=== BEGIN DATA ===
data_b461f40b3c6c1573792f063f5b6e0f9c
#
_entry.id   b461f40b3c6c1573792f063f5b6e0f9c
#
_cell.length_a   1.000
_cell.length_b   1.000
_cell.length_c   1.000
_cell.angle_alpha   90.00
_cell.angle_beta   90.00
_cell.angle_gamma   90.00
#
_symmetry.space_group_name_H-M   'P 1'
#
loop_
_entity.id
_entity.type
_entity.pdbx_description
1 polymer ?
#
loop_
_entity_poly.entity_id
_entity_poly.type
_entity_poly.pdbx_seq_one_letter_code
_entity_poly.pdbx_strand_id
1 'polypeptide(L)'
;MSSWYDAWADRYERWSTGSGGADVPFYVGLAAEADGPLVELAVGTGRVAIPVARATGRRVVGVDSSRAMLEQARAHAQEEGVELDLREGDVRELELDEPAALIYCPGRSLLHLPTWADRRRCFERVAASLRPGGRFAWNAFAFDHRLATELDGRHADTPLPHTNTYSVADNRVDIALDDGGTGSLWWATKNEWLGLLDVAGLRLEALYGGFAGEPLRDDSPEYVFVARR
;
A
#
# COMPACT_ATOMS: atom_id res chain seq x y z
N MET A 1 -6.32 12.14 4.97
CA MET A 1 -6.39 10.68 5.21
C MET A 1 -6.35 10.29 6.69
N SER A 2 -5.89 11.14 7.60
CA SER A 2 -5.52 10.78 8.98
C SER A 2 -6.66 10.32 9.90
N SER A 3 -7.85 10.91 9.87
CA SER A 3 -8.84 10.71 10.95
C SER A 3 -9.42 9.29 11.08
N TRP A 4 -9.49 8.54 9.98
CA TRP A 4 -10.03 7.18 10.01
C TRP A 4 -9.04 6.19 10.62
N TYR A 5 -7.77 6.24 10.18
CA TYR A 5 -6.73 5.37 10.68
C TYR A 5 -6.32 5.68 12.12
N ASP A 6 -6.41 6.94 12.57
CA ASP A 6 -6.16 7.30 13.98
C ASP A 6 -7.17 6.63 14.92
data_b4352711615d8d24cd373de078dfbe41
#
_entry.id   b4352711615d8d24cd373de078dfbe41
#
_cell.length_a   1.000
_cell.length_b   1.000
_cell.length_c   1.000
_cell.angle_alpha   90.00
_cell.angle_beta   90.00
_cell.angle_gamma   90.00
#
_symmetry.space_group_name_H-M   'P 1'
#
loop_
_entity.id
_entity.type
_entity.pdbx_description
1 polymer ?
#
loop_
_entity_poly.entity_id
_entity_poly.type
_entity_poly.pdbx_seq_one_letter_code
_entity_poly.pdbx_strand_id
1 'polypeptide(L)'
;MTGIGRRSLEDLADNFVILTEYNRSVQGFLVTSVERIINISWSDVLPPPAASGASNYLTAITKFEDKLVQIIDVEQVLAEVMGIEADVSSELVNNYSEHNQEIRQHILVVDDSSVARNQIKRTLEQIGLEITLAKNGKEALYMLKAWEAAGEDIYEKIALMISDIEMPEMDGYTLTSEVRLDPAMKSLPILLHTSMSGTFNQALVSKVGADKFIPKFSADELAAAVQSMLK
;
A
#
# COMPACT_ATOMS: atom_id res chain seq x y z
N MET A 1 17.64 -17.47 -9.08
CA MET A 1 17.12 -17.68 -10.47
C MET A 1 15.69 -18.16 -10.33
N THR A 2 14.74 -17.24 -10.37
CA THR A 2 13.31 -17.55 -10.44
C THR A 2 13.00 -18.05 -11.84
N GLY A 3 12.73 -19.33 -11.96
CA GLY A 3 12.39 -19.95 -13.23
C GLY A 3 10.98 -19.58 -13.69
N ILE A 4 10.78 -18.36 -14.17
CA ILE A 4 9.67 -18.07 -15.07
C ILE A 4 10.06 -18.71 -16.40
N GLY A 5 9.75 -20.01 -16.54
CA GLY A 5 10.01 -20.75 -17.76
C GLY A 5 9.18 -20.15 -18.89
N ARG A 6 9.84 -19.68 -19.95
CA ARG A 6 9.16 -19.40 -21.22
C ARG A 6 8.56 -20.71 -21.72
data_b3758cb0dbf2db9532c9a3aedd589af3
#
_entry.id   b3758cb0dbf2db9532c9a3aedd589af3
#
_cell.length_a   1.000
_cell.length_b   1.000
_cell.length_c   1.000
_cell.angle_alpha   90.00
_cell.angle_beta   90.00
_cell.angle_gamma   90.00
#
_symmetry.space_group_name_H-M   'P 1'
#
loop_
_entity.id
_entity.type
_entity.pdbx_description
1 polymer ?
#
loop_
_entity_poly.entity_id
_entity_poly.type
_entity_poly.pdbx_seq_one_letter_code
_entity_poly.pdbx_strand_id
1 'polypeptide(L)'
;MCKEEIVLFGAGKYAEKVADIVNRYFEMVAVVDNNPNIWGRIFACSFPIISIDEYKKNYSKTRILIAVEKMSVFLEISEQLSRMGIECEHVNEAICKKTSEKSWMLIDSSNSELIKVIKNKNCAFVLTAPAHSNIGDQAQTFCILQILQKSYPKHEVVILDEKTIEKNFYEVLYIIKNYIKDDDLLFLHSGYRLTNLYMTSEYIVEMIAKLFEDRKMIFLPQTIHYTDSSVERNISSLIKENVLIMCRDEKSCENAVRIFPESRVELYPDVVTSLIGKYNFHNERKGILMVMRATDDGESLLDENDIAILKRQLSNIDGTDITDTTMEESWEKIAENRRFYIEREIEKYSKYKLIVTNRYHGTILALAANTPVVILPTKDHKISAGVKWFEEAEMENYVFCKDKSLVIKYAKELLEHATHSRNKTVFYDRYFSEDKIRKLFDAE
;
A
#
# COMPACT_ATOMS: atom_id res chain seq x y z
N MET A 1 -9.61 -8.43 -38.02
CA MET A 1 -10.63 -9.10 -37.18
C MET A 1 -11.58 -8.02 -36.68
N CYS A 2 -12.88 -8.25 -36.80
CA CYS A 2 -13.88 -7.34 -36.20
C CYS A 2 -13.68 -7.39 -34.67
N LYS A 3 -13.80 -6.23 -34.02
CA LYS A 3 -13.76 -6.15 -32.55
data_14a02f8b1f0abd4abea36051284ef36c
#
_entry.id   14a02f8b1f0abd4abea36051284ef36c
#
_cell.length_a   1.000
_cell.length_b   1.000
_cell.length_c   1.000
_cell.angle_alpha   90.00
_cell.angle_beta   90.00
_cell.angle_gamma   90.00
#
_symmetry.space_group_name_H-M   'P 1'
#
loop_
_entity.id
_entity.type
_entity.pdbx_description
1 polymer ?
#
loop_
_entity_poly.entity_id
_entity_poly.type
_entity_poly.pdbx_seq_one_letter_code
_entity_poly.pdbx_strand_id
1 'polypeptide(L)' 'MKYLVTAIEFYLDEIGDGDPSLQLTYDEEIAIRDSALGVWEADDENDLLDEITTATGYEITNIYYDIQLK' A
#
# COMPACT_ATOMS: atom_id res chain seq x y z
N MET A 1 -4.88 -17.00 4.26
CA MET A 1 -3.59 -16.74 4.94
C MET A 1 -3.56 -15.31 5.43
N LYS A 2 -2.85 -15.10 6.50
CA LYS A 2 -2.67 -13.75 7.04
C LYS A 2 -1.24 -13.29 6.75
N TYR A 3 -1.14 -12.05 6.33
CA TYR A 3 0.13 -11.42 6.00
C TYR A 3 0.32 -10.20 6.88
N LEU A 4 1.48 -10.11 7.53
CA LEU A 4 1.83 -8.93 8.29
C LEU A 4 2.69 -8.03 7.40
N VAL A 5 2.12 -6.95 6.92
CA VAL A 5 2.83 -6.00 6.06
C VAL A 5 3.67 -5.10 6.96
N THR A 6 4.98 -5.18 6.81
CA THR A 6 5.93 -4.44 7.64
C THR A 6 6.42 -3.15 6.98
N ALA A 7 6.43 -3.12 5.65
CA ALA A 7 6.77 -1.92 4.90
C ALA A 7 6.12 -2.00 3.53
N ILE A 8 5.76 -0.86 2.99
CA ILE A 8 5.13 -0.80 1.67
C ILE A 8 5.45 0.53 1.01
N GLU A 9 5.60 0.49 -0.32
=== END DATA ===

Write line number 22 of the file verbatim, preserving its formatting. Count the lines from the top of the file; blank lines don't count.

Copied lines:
_entity_poly.type